In the dispute between Lebanon and Israel, the issue of land borders is still unresolved. There is concern on the Lebanese side that Hezbollah may indirectly negotiate on behalf of Lebanon through U.S. mediation, taking advantage of the presidential vacuum. The possibility of mediation is currently under consideration within the U.S. administration, and a final decision has not been made yet.
However, according to Lebanese government sources, it is confirmed that the U.S. Special Envoy for Energy Affairs, Amos Hochstein, will visit Lebanon again. The exact date of his next visit has not been determined yet but is expected to happen at any time.
There may be genuine American mediation efforts to defuse the tensions and escalations between Lebanon and Israel within the framework of the desired stability regarding the situation with Israel. However, well-informed diplomatic sources question the effectiveness of this step in light of the continued presence of Hezbollah’s weapons. The previous justification for the existence of these weapons, which has shifted over time, was the liberation of Lebanese territory from Israeli occupation.
Prominent diplomatic sources indicate that the land borders are already defined and do not require demarcation but rather the resolution of disputed points to align the Blue Line with the actual borders. Additionally, there are the Shebaa Farms and the Kfar Shouba Hills, which are subjects being discussed for U.S. assistance. However, the details of how, when, and under what conditions this mediation will proceed are still unclear, and the situation is in its early stages.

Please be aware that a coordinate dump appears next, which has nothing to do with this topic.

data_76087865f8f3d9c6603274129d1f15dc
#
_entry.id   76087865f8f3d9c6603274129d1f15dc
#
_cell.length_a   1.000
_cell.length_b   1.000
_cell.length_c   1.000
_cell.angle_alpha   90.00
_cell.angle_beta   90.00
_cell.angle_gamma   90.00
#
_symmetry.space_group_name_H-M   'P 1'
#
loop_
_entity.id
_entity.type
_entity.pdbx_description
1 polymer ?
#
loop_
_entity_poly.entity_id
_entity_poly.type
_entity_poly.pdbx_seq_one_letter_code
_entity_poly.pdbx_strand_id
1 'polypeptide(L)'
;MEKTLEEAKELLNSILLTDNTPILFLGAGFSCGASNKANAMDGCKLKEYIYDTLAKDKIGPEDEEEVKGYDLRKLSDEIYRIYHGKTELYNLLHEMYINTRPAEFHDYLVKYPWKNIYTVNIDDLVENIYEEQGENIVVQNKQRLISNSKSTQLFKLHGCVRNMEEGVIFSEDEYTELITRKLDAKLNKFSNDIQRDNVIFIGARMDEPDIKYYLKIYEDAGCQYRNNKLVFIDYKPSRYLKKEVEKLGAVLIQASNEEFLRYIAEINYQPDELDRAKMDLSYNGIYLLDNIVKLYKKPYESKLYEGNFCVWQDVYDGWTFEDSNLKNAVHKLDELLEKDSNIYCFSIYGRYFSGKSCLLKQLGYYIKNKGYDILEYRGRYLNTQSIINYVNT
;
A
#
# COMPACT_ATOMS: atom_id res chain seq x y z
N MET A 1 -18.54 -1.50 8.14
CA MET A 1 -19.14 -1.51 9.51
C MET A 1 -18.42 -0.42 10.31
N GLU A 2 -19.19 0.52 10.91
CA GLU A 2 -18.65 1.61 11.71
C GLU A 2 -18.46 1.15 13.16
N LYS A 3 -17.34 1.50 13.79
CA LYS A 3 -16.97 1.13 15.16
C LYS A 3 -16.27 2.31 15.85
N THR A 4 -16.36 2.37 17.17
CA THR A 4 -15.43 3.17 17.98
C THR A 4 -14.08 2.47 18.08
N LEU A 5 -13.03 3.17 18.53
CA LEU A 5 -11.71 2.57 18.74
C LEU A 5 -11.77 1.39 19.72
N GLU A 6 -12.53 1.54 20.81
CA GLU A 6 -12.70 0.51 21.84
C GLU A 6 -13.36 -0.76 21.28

However, sources suggest there is another perspective in Lebanon that differs from the view advocating for a resolution of the issue only in the presence of a regular presidency and government, rather than a caretaker government. According to this perspective, Lebanon should take advantage of this offer, regardless of its internal situation and regardless of the party claiming victory. The mistake would be allowing the state to be subjugated by any party seeking to profit from this process. Any liberation effort should be conducted within the framework of the state’s sovereignty, not the other way around. As a strategic expert notes, a state’s borders are the boundaries of its sovereignty over its territories.
Therefore, what good is liberating land without sovereignty? According to the sources, what matters most is the enforcement of the rule of law. Lebanon has an army and a role for the army, but its sovereignty, especially on the borders, is considered incomplete. It’s seen as compromised sovereignty. As long as the army cannot enforce the law in every part of the country, there is a sovereignty risk.
The sources emphasize that an adversary is an adversary, rights are rights, and a friend is a friend. Therefore, Lebanon should not reject any mediation to secure its rights, but it must invest internally in the sovereignty of the state and the rule of law.